Korn - The Path Of Totality
Wed 7th Dec, 2011 Music Reviews 2112 viewsin
Having genuinely lived for unholy electronic offerings like this I think it’s only fitting that we treat the long threatened arrival of The Path Of Totality, better known as Korn’s dubstep rebirth record, with the consideration and thoughtful analysis which doubtfully went into its making but that it nonetheless so richly requires.
As with any such critique it’s important first to define the key terms to be discussed beginning with dubstep. Though we may know better than to refer to what Korn and their cadre of hired EDM guns are producing on The Path Of Totality as ‘dubstep’, the US nu-metal veterans clearly do not and even though this is essentially just a sludgy derivative of genre offshoot ‘brostep’, let’s just agree to bite the pillow and let them have the term for now. ‘kay?
That leads us to our next prickly definition; nu-metal. Many of us have been there and worn the backwards Yankees cap to prove it, and the memories of nu-metal that we haven’t suppressed recall a short-lived genre populated by aggressive white guys in camo pants appropriating bits of other genres to form their own kind of musical Frankenstein that blew up beyond the core community of frustrated outsiders.
Looking at the two genres of nu-metal and dubstep in such a way it becomes clear to see that a stylistic union was just a matter of time, money and conviction – all three of which Korn evidently have on their hands in their leaner years since the heady days of Follow The Leader, which broke them into the big time. As such, the group have assembled a crack team of production stars for The Path Of Totality with a who’s who of brostep beatmakers – Datsik, Excision and notable goon Skrillex – recruited to add their crunchy wubbs and wobbs to the signature Korn sound.
Opening as bombastically as possible with the classically titled Chaos Lives In Everything Korn bring in production poster boy Skrillex to add some routine complextro enhancements to the chuggy rape-opera that Korn have made their trade, with broken electronics and power riffs bashed up in a blender.
Things don’t let up from there with Kill Mercy Within enlisting the tried talents of Noisia for some surging electronic heaviness, Canadian hitter Downlink offering up uncontrollable bass pulses on top of the sneering Sanctuary, while Feed Me drops in to spruce the otherwise bland Bleeding Out up with some electronic thuds and admittedly interesting atmospheres.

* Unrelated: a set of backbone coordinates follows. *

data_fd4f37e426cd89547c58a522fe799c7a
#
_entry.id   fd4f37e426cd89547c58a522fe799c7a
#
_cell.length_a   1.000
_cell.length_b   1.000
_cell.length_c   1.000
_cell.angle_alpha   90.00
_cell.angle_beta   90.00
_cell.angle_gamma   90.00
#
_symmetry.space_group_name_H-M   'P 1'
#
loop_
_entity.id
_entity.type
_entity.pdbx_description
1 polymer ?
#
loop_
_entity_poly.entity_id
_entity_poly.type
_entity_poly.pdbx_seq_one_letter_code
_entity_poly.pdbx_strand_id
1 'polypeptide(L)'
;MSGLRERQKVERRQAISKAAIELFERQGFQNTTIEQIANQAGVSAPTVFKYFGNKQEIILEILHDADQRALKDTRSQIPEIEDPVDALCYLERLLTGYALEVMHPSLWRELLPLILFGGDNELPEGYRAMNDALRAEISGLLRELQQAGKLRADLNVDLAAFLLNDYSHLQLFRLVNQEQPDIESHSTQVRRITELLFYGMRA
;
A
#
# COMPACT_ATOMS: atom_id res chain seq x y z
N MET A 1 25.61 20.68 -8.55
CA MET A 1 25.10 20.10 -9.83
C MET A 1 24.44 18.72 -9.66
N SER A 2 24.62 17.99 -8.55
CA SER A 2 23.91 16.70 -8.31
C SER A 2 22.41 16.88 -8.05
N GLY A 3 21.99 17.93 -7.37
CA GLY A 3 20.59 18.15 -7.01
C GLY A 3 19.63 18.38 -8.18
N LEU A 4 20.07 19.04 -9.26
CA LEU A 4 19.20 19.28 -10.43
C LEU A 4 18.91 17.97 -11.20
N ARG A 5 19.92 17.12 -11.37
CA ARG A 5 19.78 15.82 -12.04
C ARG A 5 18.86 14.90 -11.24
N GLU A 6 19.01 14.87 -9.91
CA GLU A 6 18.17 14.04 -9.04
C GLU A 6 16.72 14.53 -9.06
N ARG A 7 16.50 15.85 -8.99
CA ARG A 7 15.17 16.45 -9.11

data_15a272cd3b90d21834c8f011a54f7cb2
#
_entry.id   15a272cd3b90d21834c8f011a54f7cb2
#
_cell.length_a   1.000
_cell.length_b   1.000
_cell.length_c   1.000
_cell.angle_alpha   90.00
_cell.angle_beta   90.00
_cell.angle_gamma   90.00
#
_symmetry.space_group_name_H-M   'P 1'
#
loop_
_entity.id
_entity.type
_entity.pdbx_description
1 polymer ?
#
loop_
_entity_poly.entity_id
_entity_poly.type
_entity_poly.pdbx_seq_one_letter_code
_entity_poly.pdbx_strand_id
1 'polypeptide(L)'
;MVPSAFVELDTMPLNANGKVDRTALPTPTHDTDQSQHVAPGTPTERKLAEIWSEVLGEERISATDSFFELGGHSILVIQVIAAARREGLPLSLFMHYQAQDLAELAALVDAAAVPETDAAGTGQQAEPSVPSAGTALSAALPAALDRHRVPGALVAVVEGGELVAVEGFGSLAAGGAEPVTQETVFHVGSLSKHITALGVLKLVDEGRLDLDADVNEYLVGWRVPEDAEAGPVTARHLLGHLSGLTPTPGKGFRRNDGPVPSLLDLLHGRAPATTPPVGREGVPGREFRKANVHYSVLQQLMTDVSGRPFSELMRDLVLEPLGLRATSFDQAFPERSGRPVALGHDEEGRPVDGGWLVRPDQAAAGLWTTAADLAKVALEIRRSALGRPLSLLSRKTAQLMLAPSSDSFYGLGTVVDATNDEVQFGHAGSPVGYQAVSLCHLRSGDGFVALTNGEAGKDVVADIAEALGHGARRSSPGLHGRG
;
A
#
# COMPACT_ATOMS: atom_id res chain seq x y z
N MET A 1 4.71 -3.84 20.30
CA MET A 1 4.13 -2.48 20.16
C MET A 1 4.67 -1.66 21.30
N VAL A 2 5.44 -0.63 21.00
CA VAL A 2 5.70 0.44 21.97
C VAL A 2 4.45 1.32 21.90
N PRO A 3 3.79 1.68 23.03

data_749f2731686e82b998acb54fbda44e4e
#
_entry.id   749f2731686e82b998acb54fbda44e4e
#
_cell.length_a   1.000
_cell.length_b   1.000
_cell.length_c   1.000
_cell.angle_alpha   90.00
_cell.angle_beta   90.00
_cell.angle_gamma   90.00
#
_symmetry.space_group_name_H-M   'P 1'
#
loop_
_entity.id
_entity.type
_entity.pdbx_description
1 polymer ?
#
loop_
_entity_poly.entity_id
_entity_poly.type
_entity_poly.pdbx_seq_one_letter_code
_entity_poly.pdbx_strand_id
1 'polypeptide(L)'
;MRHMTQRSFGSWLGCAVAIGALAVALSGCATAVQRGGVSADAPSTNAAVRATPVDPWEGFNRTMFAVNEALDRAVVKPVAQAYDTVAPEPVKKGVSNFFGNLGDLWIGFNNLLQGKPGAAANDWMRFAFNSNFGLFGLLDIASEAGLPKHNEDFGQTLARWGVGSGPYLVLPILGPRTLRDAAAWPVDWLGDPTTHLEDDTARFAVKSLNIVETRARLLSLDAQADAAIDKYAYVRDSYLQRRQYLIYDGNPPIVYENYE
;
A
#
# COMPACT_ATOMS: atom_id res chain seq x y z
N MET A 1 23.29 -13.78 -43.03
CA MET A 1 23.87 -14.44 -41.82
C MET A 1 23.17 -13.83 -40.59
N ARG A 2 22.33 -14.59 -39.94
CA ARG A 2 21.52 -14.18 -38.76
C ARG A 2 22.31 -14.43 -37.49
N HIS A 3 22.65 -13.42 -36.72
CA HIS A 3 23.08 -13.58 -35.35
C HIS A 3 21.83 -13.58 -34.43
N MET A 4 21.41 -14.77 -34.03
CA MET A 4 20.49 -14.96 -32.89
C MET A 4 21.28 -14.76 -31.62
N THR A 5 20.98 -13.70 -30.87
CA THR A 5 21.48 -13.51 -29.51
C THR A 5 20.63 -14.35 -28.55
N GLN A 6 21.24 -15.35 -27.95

If that all sounds like a case of these stodgy nu-metal relics being dressed up in new, far more fashionable outfits then that’s a pretty fair assessment of The Path Of Totality, made no clearer than on Narcissistic Cannibal (really) wherein Skrillex returns with Kill The Noise in tow to throw down a clamorous, stuttering electronic bed of sounds that refuses to remain still for more than three seconds at a time.
As gruesome as The Path Of Totality is (and it certainly is), its marriage of one historically maligned sound with another that is becoming increasingly so deserves credit for its total commitment to the cause of Korn going ‘full dubstep’, to paraphrase Tropic Thunder. Perhaps it is Korn frontman Jonathan Davis’ noted EDM pedigree or the obvious shared genealogy of nu-metal and dubstep but it seems almost rightly wrong for this record to exist.
What’s more, the heightened visibility of The Path Of Totality in the media over the last year – surely this is the most amount of shits given about Korn in a decade’s time – testifies to the power of dubstep in popular culture right now. That this so-believed ‘sound of now’ could enliven interest in even the most regrettable of nu-metal icons like Korn confirms the great levels of recognition for dance music in 2011, whether you like it or not. It could be thought that that is the ultimate goal of The Path Of Totality and more than likely the spirit with which it was made.
Of course, it’s going to be mocked, scorned and used as a punchline in arenas such as this, but neither Korn nor their newfound production friends seem to care too much about that. This one’s for the diehards of either style who’ll look back on The Path Of Totality in (I’m betting) less than four years and wonder what the fuck they were thinking, or better yet, the ones that won’t look back at all.
The Path of Totality is out now on Roadrunner Records.